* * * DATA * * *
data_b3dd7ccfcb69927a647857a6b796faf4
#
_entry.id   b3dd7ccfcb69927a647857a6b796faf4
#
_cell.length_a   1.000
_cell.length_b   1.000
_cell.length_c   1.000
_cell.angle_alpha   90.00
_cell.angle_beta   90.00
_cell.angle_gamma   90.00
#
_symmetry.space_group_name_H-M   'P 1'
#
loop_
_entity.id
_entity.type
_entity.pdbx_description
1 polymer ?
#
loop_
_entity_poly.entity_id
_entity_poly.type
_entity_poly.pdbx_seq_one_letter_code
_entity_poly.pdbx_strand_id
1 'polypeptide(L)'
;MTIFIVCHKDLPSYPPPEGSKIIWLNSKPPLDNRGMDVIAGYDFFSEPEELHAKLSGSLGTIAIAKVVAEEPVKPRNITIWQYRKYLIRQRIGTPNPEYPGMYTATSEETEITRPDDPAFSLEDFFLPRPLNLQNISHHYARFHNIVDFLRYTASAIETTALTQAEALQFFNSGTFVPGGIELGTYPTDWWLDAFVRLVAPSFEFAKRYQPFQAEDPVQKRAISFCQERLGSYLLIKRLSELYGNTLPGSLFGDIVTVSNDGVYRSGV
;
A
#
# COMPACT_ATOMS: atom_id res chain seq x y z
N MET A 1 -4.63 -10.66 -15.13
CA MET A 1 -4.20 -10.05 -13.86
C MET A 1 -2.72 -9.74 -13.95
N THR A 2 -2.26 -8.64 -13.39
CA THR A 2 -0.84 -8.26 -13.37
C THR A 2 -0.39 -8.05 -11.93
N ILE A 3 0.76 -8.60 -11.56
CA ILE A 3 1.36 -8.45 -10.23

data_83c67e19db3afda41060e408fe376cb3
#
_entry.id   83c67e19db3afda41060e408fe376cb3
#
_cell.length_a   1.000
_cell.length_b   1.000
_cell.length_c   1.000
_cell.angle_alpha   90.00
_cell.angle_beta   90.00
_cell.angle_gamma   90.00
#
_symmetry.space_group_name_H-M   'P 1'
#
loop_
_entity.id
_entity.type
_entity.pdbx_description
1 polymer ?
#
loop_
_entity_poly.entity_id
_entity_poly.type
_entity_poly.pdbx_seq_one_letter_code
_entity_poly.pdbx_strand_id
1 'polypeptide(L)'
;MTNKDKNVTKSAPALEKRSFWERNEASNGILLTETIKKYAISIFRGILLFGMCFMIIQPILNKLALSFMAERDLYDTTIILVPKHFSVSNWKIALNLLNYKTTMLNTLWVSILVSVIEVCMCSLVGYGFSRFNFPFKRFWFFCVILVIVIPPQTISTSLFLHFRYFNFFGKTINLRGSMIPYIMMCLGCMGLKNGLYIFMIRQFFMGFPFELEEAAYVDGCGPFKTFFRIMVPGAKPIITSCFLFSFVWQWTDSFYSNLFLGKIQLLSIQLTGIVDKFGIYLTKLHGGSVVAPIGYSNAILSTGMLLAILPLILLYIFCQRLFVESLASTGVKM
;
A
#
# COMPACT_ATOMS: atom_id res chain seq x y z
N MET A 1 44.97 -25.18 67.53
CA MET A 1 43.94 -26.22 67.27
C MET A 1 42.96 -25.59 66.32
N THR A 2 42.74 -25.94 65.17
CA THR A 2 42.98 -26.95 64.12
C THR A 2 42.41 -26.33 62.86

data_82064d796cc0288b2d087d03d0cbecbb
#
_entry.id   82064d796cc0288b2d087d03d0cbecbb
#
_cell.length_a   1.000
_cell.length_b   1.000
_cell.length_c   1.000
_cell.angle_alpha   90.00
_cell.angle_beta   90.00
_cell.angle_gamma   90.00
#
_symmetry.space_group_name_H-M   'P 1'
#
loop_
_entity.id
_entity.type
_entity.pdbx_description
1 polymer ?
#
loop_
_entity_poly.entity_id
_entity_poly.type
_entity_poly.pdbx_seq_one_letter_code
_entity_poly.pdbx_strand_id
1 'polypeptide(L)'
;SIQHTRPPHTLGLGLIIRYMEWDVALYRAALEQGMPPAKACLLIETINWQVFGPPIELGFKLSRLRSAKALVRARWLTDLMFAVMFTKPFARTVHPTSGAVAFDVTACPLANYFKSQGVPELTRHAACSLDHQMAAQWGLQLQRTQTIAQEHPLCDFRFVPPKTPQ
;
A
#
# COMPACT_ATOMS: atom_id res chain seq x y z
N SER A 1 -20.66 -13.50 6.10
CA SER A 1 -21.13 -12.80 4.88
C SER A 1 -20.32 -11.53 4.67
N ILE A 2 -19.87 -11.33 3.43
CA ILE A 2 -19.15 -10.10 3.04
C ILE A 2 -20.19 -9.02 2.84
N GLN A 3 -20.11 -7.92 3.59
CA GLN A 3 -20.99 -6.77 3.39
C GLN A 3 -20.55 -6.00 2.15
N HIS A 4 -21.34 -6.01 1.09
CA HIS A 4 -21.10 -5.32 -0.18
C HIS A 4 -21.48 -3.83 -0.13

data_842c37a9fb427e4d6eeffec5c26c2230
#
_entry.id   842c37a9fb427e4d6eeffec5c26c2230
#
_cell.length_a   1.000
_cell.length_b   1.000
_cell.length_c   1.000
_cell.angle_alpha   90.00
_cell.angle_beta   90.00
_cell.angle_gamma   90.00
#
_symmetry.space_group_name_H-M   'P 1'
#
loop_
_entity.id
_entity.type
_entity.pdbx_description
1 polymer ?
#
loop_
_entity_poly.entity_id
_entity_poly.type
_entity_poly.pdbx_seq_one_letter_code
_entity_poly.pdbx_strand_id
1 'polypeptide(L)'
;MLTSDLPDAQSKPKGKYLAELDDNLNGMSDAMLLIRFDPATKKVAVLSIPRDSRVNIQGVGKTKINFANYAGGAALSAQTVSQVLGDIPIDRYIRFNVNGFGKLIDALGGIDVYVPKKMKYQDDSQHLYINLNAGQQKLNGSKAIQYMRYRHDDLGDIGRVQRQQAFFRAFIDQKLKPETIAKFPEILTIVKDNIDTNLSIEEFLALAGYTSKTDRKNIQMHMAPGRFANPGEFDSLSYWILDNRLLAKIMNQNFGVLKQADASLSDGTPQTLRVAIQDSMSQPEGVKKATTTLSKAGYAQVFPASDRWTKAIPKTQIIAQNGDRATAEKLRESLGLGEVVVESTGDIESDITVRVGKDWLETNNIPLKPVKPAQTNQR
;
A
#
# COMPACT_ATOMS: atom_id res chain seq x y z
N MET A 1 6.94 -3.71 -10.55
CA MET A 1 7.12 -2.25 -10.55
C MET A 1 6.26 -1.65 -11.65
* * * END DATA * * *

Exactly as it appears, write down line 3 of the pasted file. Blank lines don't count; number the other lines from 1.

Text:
_entry.id   b3dd7ccfcb69927a647857a6b796faf4